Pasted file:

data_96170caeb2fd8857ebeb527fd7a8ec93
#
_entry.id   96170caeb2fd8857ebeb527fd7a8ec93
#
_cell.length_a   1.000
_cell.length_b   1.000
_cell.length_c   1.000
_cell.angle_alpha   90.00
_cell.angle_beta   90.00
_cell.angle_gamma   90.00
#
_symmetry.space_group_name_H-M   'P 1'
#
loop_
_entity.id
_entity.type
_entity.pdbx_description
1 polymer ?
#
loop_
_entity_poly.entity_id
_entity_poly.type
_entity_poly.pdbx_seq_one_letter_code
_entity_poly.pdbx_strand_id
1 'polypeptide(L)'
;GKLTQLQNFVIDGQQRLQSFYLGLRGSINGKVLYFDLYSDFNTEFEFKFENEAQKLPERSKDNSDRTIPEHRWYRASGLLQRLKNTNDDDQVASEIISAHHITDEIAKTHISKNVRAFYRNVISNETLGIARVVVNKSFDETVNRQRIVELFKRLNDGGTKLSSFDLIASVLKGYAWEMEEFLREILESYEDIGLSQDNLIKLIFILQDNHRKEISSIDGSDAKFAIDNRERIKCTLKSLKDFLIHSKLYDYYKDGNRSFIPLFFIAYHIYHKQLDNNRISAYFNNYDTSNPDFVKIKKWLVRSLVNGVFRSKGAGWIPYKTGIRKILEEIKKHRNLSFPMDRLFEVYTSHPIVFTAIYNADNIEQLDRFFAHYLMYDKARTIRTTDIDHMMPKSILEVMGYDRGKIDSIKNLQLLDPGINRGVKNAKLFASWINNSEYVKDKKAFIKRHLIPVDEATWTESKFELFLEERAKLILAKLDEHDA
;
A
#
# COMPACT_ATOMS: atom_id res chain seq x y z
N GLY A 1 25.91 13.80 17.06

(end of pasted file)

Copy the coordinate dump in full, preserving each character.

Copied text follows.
data_96170caeb2fd8857ebeb527fd7a8ec93
#
_entry.id   96170caeb2fd8857ebeb527fd7a8ec93
#
_cell.length_a   1.000
_cell.length_b   1.000
_cell.length_c   1.000
_cell.angle_alpha   90.00
_cell.angle_beta   90.00
_cell.angle_gamma   90.00
#
_symmetry.space_group_name_H-M   'P 1'
#
loop_
_entity.id
_entity.type
_entity.pdbx_description
1 polymer ?
#
loop_
_entity_poly.entity_id
_entity_poly.type
_entity_poly.pdbx_seq_one_letter_code
_entity_poly.pdbx_strand_id
1 'polypeptide(L)'
;GKLTQLQNFVIDGQQRLQSFYLGLRGSINGKVLYFDLYSDFNTEFEFKFENEAQKLPERSKDNSDRTIPEHRWYRASGLLQRLKNTNDDDQVASEIISAHHITDEIAKTHISKNVRAFYRNVISNETLGIARVVVNKSFDETVNRQRIVELFKRLNDGGTKLSSFDLIASVLKGYAWEMEEFLREILESYEDIGLSQDNLIKLIFILQDNHRKEISSIDGSDAKFAIDNRERIKCTLKSLKDFLIHSKLYDYYKDGNRSFIPLFFIAYHIYHKQLDNNRISAYFNNYDTSNPDFVKIKKWLVRSLVNGVFRSKGAGWIPYKTGIRKILEEIKKHRNLSFPMDRLFEVYTSHPIVFTAIYNADNIEQLDRFFAHYLMYDKARTIRTTDIDHMMPKSILEVMGYDRGKIDSIKNLQLLDPGINRGVKNAKLFASWINNSEYVKDKKAFIKRHLIPVDEATWTESKFELFLEERAKLILAKLDEHDA
;
A
#
# COMPACT_ATOMS: atom_id res chain seq x y z
N GLY A 1 25.91 13.80 17.06